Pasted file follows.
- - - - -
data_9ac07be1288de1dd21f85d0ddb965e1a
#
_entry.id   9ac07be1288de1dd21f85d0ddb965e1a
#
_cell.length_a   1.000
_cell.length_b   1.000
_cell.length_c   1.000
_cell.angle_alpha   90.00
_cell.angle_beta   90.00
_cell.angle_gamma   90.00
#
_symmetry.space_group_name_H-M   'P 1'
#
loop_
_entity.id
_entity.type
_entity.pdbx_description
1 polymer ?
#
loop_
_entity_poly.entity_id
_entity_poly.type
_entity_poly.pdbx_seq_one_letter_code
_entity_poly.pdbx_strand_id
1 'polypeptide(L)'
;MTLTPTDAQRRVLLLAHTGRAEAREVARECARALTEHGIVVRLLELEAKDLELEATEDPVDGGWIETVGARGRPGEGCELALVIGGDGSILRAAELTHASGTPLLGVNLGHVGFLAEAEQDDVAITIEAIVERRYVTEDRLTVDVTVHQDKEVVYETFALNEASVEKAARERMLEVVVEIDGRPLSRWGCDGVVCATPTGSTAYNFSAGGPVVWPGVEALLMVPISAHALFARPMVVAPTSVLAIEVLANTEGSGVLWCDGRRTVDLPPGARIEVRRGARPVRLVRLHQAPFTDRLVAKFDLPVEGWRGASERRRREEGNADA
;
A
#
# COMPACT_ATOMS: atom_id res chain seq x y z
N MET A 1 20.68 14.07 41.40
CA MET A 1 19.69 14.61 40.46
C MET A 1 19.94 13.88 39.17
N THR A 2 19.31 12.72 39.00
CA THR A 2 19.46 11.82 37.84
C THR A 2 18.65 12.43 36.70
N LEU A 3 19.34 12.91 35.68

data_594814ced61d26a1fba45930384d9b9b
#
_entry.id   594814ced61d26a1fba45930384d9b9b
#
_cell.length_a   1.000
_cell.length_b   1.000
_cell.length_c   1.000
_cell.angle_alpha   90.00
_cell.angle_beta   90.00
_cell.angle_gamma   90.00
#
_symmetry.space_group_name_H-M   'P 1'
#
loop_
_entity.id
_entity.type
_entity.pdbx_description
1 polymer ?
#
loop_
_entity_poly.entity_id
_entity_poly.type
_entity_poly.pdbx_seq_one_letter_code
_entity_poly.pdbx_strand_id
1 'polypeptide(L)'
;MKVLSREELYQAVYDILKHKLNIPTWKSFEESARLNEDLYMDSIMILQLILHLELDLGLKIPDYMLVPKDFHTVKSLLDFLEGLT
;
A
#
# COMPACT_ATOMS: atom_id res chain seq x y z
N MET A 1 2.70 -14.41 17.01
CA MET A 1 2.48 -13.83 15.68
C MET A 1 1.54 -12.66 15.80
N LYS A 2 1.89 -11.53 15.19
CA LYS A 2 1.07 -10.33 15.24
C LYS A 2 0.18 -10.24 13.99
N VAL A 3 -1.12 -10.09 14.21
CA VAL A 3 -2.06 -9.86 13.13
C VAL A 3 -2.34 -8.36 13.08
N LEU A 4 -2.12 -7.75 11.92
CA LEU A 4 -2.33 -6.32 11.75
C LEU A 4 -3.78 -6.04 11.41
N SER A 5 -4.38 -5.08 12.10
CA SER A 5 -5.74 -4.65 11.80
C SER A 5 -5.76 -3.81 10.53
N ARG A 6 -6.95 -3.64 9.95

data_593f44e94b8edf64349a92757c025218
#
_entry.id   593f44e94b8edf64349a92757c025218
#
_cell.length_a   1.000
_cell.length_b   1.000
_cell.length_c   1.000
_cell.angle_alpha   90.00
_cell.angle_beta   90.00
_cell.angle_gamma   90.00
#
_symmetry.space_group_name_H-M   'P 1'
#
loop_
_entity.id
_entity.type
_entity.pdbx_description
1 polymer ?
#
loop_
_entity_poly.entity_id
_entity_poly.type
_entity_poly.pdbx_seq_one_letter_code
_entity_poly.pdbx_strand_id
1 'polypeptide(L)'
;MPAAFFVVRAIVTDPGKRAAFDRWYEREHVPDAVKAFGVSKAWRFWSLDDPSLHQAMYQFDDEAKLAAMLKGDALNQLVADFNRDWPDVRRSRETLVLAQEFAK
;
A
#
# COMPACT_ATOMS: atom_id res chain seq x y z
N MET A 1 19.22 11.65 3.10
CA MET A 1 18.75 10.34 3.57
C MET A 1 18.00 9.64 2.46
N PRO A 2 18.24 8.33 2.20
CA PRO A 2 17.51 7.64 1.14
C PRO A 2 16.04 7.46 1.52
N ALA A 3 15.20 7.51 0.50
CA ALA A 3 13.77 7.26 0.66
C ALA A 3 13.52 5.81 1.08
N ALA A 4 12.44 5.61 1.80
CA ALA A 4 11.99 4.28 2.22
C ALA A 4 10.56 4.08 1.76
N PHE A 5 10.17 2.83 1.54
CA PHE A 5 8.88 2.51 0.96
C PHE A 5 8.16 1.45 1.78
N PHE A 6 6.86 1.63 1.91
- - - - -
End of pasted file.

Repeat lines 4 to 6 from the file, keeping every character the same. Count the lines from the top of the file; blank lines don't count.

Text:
#
_cell.length_a   1.000
_cell.length_b   1.000